3

Breastfeeding Woes

5644fd7bd3066144f2ce24a00b281844

A virtual friend of mine penned this quote on a post about the frustrations of breastfeeding yesterday: “Never give up on a bad day.”

I’ve had a few of those, with our good days being far & between.

In the beginning, little man could latch like a rockstar but couldn’t maintain it. The lactation consultants at the hospital told me I may need a nipple shield & deemed him a, “lazy eater.” He almost lost too much weight in the hospital so we started supplementing with formula. My milk also took practically a week to come in, which didn’t help matters. A friend of mine suggested I start pumping to speed it up a little so I did, getting tiny bits of colostrum in those first days. Once my milk finally came in, things went great for a few days. We laid around the house & did skin to skin all day in his first days while he ate off & on.

I’m not sure where things turned but this blissful state of nursing didn’t last for us. When we tried breastfeeding, not too long after we’d started, he got really frustrated & started to cry, working himself up & making it impossible for him to feed. Along with that, even when he does nurse now, he doesn’t eat long enough to fill himself up via nursing alone. He’ll go 5-10 minutes tops & want nothing else to do with it.

When we saw a lactation consultant for these reasons, she didn’t think he had a tongue or lip tie but did feel like he needed suck training-something I’d never heard of before that moment. She noticed, on both the breast & bottle, he didn’t use his tongue correctly & sucked with his lips instead. In doing so, he was exerting more energy, burning more calories, &, likely, wearing himself out in the process-in addition to losing a lot of milk either way. The lactation consultant also said she didn’t think I needed the nipple shield & hoped we could work toward getting rid of it.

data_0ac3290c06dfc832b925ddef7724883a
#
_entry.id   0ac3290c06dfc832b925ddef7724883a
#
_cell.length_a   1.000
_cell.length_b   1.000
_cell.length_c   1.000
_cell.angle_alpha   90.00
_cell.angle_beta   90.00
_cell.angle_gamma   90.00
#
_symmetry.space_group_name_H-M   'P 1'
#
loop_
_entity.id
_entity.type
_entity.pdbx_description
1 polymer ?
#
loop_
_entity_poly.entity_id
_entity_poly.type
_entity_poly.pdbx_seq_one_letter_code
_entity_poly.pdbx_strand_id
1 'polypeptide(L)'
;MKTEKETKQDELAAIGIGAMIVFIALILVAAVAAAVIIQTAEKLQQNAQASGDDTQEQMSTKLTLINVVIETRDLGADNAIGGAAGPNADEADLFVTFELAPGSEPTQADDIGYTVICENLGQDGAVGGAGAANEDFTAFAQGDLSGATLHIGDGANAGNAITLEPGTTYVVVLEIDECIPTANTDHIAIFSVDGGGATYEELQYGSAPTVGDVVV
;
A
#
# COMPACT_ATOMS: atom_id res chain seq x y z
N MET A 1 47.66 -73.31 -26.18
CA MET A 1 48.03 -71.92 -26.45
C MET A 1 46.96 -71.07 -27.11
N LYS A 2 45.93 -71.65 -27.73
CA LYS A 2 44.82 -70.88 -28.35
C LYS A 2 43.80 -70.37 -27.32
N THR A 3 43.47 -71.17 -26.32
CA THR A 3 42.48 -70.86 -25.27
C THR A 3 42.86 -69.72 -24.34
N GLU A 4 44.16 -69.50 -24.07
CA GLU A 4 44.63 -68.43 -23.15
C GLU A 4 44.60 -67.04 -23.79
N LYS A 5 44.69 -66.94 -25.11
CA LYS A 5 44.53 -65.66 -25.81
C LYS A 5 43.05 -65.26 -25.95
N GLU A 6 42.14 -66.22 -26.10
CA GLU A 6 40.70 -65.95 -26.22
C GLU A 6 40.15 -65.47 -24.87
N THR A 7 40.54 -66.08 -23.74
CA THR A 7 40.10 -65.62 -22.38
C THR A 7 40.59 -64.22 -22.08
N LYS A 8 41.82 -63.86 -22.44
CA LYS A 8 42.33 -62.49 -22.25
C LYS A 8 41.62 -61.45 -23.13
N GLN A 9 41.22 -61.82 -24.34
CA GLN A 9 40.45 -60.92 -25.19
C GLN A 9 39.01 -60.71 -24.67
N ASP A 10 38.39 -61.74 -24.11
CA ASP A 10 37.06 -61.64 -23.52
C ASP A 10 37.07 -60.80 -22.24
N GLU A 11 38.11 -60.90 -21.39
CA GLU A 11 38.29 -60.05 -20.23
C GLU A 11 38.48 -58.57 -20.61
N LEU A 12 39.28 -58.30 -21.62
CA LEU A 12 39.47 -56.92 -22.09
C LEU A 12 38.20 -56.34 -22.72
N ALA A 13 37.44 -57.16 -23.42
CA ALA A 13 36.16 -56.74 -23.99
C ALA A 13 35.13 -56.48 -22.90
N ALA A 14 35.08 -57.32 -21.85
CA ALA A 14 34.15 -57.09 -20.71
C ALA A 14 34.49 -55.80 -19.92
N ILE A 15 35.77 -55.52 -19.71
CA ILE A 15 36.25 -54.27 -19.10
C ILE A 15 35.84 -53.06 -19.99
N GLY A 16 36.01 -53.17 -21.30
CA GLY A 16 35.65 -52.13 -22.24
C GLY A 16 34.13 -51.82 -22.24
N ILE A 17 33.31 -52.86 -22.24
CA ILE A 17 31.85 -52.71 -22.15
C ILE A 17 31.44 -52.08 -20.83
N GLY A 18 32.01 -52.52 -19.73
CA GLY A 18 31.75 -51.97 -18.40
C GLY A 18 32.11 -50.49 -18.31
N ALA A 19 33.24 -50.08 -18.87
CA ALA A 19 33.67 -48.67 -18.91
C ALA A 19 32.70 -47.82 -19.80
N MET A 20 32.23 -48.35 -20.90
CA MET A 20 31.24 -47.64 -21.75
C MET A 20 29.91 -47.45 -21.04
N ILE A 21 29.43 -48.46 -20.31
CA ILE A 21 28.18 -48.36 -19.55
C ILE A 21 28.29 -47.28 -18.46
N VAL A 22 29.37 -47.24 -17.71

She referred us to suck training with a speech therapist, who also agreed he definitely needed it & he is already doing better with the exercises she gave us to do with him at home.

Fast forward to now: since it has been more difficult for E to nurse than eat a bottle until his suck training is complete, I’ve been pretty much exclusively pumping. Six times a day, without fail. For about the past week, for whatever reason, my milk supply has dropped. It was never fully there, I produced about half of what he needed I think the lactation consultant had said. I was averaging 17 ounces a day & now I’m down to averaging 13. I eat the lactation cookies, drink Mother’s Milk Tea, drink water, eat oatmeal as often as possible, & this is still is happening. It is beyond frustrating to say the least. I feel like I’m trying to do everything right to up the supply & spending a good amount of my time strapped to a machine for absolutely nothing. Not to mention I spend a great amount of time doing this:

71fccb165e0f4b7821ac20c295cfe669

I want to quit.

But I don’t want to do it on a bad day either & then be full of regret later. A friend of mine suggested, before I’d even started breastfeeding, to make small goals. I.E. don’t go into it saying we’ll do it a year, or two. Start with I’ll do it a week, a month, etc, etc. Against all odds, we’re coming up on the two month mark in 11 days. My game plan is to give it until at least then to see if things turn around. In addition to everything else I’m doing, I ordered some nursing supplements so we’ll see if those help.

Have you ran into bumps in the road with nursing?? How did you overcome then?? What advice would you give someone who is struggling with breastfeeding?